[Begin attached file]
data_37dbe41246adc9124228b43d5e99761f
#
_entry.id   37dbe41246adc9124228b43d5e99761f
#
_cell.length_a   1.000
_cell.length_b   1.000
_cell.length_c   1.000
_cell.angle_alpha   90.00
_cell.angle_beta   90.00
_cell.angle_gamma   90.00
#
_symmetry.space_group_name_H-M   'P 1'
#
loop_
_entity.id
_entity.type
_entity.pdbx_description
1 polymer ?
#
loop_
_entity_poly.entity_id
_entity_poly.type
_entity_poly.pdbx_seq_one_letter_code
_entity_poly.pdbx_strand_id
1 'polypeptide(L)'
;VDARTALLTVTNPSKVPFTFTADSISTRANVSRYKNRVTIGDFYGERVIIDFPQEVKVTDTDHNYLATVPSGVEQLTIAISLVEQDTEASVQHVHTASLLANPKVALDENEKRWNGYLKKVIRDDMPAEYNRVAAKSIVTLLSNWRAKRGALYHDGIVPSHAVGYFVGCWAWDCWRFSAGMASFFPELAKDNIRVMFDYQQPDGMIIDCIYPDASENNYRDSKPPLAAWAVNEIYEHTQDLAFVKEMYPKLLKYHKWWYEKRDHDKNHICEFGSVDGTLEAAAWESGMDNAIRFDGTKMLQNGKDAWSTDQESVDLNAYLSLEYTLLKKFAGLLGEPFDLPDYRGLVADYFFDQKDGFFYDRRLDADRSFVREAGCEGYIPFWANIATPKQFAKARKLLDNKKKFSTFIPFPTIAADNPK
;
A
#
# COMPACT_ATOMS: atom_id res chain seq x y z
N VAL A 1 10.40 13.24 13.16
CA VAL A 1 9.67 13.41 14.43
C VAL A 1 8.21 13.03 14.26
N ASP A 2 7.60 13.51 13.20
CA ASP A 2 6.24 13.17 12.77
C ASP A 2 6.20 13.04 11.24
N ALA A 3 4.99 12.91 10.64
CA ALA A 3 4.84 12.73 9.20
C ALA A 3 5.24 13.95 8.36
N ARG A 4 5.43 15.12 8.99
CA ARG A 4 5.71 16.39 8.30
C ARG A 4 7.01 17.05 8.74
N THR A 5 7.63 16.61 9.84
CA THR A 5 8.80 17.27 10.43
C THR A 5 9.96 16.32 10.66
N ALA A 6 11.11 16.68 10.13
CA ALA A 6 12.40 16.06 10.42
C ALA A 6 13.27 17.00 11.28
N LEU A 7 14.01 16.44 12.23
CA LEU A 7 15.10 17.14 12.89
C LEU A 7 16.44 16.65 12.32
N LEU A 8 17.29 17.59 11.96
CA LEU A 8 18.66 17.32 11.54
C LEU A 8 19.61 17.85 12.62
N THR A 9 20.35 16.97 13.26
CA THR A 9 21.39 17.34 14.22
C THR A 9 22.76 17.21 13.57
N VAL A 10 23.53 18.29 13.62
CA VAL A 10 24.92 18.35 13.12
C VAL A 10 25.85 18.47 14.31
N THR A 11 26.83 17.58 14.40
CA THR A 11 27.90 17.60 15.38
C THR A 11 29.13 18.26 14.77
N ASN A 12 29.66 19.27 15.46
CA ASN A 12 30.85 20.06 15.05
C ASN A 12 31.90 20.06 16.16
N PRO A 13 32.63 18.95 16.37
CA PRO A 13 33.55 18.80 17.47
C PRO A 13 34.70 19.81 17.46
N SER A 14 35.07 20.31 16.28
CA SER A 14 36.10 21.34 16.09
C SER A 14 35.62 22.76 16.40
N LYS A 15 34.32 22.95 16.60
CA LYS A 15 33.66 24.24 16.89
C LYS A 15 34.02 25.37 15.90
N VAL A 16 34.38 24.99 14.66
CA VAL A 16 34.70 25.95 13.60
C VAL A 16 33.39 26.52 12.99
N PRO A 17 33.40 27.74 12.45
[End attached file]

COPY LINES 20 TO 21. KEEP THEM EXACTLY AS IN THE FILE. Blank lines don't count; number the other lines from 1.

loop_
_entity_poly.entity_id